by Alan Moore on 22nd April 2018
On the last 100 metres of the English coast before it falls into the ocean is a garden of unique beauty. It existsin an inhospitable place. It’s a garden that lives on the edge of the world. Nature is at her most ferocious — wind blasting the landscape, beating at the shore with salty fists, roasting everything with fiery sun, drowning the unwitting with relentless rain. There is no soil, just shingle that strips skin from fingers. Creating a garden in such a landscape seemed … impossible.
On that beach is an old fisherman’s clapboard hut restored by the artist, filmmaker, writer and poet Derek Jarman. Derek named it Prospect Cottage. On one side of the house Jarman had put up John Donne’s most famous poem about love, and belonging, ‘The Sun Rising’. It was here that he created and planted his garden of gorse, sea kale, santolina and wild flowers, organised around the found flotsam of a beachcomber-cum-artist.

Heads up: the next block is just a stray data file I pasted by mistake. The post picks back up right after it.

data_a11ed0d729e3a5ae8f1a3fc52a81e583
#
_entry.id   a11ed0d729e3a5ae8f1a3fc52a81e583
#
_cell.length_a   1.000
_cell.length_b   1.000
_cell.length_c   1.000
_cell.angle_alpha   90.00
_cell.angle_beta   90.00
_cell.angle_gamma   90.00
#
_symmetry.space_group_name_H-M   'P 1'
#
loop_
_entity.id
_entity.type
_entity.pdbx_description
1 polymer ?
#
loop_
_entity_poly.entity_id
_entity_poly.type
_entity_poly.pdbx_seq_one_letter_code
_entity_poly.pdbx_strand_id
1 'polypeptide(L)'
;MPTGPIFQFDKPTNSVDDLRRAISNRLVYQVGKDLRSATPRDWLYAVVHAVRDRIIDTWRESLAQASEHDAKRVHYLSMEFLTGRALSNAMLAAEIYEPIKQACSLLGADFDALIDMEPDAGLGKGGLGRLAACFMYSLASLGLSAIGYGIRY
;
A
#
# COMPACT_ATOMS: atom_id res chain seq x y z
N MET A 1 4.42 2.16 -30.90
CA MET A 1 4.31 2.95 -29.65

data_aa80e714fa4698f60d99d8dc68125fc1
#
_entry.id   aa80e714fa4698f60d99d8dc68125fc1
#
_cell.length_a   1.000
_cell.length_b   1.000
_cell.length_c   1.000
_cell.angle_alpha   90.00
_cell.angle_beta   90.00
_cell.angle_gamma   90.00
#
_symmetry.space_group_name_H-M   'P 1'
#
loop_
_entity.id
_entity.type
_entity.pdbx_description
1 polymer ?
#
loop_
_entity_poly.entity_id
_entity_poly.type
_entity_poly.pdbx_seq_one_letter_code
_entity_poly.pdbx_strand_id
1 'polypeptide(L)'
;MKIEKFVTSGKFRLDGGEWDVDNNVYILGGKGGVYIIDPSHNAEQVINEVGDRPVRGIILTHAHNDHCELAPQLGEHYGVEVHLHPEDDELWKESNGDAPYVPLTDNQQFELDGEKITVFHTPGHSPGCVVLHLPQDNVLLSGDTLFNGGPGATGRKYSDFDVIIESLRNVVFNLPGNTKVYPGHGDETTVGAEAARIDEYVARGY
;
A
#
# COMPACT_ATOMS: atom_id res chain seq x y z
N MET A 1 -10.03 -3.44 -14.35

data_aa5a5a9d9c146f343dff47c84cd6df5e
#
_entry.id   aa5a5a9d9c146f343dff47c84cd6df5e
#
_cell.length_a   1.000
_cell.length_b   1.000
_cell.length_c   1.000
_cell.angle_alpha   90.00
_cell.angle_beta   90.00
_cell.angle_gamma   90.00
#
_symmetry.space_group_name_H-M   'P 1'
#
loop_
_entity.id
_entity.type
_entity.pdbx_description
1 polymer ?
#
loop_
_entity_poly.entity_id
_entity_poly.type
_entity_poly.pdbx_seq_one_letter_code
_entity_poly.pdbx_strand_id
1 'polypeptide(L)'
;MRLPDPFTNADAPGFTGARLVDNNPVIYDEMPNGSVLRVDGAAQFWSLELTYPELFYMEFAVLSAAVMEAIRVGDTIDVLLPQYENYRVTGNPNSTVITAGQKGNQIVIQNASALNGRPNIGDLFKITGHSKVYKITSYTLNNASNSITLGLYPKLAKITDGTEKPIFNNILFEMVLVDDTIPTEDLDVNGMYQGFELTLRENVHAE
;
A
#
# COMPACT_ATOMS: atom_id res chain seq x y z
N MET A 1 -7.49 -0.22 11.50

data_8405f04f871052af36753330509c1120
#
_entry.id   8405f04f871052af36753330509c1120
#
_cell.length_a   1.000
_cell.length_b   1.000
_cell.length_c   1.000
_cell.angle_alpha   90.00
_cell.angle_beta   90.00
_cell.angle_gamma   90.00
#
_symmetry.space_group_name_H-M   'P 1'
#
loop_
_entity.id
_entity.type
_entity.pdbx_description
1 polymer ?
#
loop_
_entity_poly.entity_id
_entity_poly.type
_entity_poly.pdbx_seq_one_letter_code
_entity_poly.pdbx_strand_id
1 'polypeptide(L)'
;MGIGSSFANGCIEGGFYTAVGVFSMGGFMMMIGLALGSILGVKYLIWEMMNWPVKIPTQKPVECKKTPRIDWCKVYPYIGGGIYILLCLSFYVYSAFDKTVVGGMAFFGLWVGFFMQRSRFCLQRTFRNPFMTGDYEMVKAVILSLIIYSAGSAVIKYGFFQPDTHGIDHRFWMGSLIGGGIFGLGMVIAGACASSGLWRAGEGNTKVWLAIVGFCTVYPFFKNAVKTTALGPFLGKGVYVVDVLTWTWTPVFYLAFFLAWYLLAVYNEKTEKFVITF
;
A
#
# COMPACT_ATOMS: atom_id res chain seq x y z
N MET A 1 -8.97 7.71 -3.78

In his book Derek Jarman’s Garden, he ignites our senses like flints to tinder. He sparks our imaginations to create something not only from meagre means, but something of great beauty. He invites us to smell the salt and the wild flowers, to listen to the old wooden hut creaking as if to burst under a heavy gale, to feel the warmth of the sun upon the shingle as the soporific hum of a bee plays in the background, to marvel at the sheer resilience of the plants that thrive here – weaving as he does a magical spell.
I treasure his book because Jarman lights us up with his spirit of creative optimism, more potent because he knew he was dying. I have gardened for over 30 years and know what it means to commit to a bare patch of land, turning it into its own form of paradise.
Jarman wrote that ‘paradise haunts gardens and some gardens are paradises. Mine is one of them’.
We all have a shingle beach. How can we make it beautiful?
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